Meet Barbara Gordon, librarian at the Gotham City Public Library by day, and crime-fightin’ wonder Batgirl by night. Gordon was first introduced to the Batman comics and TV show in 1966, as an attempt to bring in female readers and viewers. While previous female characters (Batwoman and Bat-girl) were introduced in an attempt to dodge accusations of homosexuality between Batman and Robin, Batgirl wasn’t there for romance as much as she was for ass-kicking. And did I mention that she was a librarian?
Barbara Gordon’s character was so successful that she almost got her own TV show. Check out what’s available of the pilot episode (that never aired) below:
Before being introduced to Barbara Gordon (played by Yvonne Craig), this clip opens with, “Gotham City, like any other large metropolis, abounds with girls of all shapes and sizes. Debutantes, nurses, stenographers, and librarians.” Oh, the plethora of career choices for women in the 60s! As Wendi Arant and Candace Benefiel point out in The Image and Role of the Librarian, the fact that Batgirl’s alter ego was a librarian is likely explained by the fact that “librarianship was at the time an established and acceptable occupation for a(n) (unmarried) young woman”. And being young and unmarried were not the only stereotypical librarian traits that Gordon possessed.
You’ll notice that the two librarians in this clip (Barbara Gordon and her co-worker) definitely fit the bill for the librarian stereotype that is so often portrayed in film. They’ve both got thick glasses, quiet voices, and conservative dress with high necklines. And there is something to be said for Gordon’s job as a librarian acting as the ultimate alter ego to her Batgirl persona. As Arant and Benefiel also point out in The Image and Role of the Librarian, “Barbara Gordon’s job as a seemingly meek and passive librarian had to be considered an ideal contrast to her truly significant (and exciting) work as Batgirl.”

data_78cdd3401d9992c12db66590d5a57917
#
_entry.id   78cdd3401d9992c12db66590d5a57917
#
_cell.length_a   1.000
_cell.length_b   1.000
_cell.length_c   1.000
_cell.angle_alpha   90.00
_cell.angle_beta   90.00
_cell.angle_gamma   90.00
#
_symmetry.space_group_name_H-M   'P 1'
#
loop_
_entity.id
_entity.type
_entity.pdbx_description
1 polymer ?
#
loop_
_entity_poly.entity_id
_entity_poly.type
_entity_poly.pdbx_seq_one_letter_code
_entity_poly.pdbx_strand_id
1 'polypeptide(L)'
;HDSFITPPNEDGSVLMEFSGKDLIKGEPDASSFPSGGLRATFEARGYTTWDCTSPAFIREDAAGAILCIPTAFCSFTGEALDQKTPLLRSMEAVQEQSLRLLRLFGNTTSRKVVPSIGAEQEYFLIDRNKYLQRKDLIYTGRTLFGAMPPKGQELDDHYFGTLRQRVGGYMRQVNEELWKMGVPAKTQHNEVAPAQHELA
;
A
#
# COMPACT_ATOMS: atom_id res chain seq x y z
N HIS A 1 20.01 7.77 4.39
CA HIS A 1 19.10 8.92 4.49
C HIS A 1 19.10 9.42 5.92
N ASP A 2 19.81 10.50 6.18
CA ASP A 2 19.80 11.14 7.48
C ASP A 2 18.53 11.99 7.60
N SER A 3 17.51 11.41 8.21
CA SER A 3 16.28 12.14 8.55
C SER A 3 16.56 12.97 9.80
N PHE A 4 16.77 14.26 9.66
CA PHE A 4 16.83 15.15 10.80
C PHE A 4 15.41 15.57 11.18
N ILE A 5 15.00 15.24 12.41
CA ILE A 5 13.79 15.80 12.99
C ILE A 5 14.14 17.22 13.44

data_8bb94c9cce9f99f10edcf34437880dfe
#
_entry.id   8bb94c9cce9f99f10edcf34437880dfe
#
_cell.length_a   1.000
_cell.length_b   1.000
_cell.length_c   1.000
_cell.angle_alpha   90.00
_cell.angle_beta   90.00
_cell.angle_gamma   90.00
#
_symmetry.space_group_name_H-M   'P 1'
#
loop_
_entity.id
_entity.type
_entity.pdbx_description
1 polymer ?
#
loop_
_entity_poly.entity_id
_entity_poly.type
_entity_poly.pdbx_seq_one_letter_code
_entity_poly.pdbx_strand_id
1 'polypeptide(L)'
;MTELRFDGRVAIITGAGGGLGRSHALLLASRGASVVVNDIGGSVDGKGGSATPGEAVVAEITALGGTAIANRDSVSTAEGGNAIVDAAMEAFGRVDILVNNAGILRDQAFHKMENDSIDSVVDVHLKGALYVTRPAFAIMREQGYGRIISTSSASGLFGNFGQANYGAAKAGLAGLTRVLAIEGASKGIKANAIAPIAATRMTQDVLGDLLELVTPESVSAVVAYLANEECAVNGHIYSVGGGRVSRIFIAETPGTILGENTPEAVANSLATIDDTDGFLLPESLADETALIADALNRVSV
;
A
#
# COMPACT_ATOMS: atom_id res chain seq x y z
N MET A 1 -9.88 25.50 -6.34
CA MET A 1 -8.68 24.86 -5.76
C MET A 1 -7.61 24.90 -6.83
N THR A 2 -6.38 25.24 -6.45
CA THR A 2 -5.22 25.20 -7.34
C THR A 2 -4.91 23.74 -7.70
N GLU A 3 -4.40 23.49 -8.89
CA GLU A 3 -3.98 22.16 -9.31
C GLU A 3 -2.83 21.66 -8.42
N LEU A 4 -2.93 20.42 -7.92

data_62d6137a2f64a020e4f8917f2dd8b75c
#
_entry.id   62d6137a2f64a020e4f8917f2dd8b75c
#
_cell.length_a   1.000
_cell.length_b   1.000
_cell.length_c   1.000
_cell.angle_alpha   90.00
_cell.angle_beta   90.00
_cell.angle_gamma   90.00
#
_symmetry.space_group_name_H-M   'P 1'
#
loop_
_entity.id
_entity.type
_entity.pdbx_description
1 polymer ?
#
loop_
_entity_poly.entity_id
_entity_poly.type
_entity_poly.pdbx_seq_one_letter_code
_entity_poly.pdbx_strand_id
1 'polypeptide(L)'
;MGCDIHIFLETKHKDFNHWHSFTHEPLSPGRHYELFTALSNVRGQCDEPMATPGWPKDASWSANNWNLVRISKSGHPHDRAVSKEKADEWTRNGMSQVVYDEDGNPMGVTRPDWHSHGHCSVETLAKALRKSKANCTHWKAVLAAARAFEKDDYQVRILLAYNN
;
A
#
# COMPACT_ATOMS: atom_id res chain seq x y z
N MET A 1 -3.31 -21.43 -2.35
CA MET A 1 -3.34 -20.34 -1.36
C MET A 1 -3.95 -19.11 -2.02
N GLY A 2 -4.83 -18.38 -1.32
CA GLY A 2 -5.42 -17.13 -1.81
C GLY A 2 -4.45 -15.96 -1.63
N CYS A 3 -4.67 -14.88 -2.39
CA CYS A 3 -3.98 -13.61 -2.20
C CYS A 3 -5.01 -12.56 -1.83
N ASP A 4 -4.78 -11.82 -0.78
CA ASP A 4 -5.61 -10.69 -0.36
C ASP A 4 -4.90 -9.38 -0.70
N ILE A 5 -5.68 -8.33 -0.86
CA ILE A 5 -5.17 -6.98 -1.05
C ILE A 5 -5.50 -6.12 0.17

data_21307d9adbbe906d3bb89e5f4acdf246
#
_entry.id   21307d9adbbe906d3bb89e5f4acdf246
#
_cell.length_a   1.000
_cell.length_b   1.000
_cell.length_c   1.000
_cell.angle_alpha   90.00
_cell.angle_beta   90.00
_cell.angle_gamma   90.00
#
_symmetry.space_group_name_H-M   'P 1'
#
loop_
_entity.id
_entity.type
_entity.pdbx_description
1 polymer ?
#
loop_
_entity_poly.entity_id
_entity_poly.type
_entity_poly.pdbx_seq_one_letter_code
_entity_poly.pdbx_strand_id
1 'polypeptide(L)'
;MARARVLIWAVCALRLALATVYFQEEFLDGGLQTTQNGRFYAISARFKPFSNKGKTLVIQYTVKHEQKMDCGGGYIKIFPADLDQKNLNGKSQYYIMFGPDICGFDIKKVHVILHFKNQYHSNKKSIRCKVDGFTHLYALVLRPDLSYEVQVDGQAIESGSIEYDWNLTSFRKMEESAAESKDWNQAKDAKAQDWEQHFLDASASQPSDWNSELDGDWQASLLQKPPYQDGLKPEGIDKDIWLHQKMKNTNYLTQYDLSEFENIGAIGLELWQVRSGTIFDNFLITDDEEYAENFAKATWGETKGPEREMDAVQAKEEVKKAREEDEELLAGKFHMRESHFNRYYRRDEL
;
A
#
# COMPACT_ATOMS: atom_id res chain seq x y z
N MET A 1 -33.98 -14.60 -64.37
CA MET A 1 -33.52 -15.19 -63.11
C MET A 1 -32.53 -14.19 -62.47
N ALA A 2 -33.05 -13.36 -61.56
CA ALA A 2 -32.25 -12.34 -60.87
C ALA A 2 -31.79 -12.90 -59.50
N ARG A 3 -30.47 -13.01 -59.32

Since Batgirl’s a superhero and librarians are perceived as being innocuous, there’s no way that any of the other characters are going to be able to make the connection, right? And if the opposite of Batgirl is a librarian, what does that say about librarians? That in order to be a bad ass, they must literally transform themselves?
Regardless of whether or not Batgirl was reinforcing popular stereotypes about librarians, she was definitely empowering a whole lot of young girls. In 1998, Yvonne Craig talked about the role that her character played in young girl’s lives:
I meet young women who say Batgirl was their role model. They say it’s because it was the first time they ever felt girls could do the same things guys could do, and sometimes better. I think that’s lovely.
In the 60s and onward, Batgirl became a symbol of women’s empowerment. In 1972, she appeared in a public service announcement for the United States Department of Labor, in which she advocated for equal pay for women. This PSA will greatly improve your life:
A commenter on a previous post said that she wanted to be either a librarian or Batgirl when she grew up…What about you? Did you have a relationship with Batgirl while growing up? Did she make you want to be a superhero, or a librarian…or both?
Next week, we’ll take a look at what happens to Batgirl’s character after she’s shot in the back by The Joker and then adopts the secret identity of Oracle, a computer hacker who just might represent a changing perception about librarians in popular culture. Stay tuned!